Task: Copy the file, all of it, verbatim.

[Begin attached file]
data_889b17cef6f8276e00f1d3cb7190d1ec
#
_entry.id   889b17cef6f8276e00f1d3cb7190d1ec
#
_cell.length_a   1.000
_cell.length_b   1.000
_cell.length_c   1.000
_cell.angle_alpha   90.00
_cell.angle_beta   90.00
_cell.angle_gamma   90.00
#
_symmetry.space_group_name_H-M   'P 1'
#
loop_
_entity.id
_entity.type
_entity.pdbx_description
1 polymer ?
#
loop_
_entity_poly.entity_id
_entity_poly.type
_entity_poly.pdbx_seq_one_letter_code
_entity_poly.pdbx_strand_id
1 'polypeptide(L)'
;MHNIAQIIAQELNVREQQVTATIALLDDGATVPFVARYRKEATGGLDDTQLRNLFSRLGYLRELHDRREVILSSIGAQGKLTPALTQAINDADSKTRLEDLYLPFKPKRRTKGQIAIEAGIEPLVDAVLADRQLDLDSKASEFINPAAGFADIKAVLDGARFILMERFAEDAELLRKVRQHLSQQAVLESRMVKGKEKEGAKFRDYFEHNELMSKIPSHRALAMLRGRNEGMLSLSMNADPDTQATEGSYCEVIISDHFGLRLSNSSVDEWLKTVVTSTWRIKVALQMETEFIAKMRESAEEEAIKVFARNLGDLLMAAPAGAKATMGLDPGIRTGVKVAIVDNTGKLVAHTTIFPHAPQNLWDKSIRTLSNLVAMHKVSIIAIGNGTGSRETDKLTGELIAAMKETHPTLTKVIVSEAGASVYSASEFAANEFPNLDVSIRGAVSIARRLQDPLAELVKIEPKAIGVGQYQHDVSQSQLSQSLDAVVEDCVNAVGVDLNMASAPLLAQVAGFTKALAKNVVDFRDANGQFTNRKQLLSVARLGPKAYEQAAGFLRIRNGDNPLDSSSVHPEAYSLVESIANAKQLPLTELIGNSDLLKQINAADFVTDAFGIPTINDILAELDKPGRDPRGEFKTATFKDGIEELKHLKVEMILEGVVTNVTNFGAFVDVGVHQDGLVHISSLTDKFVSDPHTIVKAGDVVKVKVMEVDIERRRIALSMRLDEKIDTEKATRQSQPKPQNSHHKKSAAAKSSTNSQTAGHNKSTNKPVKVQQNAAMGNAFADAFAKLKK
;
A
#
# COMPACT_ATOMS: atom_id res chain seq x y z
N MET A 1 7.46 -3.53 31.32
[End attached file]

data_889b17cef6f8276e00f1d3cb7190d1ec
#
_entry.id   889b17cef6f8276e00f1d3cb7190d1ec
#
_cell.length_a   1.000
_cell.length_b   1.000
_cell.length_c   1.000
_cell.angle_alpha   90.00
_cell.angle_beta   90.00
_cell.angle_gamma   90.00
#
_symmetry.space_group_name_H-M   'P 1'
#
loop_
_entity.id
_entity.type
_entity.pdbx_description
1 polymer ?
#
loop_
_entity_poly.entity_id
_entity_poly.type
_entity_poly.pdbx_seq_one_letter_code
_entity_poly.pdbx_strand_id
1 'polypeptide(L)'
;MHNIAQIIAQELNVREQQVTATIALLDDGATVPFVARYRKEATGGLDDTQLRNLFSRLGYLRELHDRREVILSSIGAQGKLTPALTQAINDADSKTRLEDLYLPFKPKRRTKGQIAIEAGIEPLVDAVLADRQLDLDSKASEFINPAAGFADIKAVLDGARFILMERFAEDAELLRKVRQHLSQQAVLESRMVKGKEKEGAKFRDYFEHNELMSKIPSHRALAMLRGRNEGMLSLSMNADPDTQATEGSYCEVIISDHFGLRLSNSSVDEWLKTVVTSTWRIKVALQMETEFIAKMRESAEEEAIKVFARNLGDLLMAAPAGAKATMGLDPGIRTGVKVAIVDNTGKLVAHTTIFPHAPQNLWDKSIRTLSNLVAMHKVSIIAIGNGTGSRETDKLTGELIAAMKETHPTLTKVIVSEAGASVYSASEFAANEFPNLDVSIRGAVSIARRLQDPLAELVKIEPKAIGVGQYQHDVSQSQLSQSLDAVVEDCVNAVGVDLNMASAPLLAQVAGFTKALAKNVVDFRDANGQFTNRKQLLSVARLGPKAYEQAAGFLRIRNGDNPLDSSSVHPEAYSLVESIANAKQLPLTELIGNSDLLKQINAADFVTDAFGIPTINDILAELDKPGRDPRGEFKTATFKDGIEELKHLKVEMILEGVVTNVTNFGAFVDVGVHQDGLVHISSLTDKFVSDPHTIVKAGDVVKVKVMEVDIERRRIALSMRLDEKIDTEKATRQSQPKPQNSHHKKSAAAKSSTNSQTAGHNKSTNKPVKVQQNAAMGNAFADAFAKLKK
;
A
#
# COMPACT_ATOMS: atom_id res chain seq x y z
N MET A 1 7.46 -3.53 31.32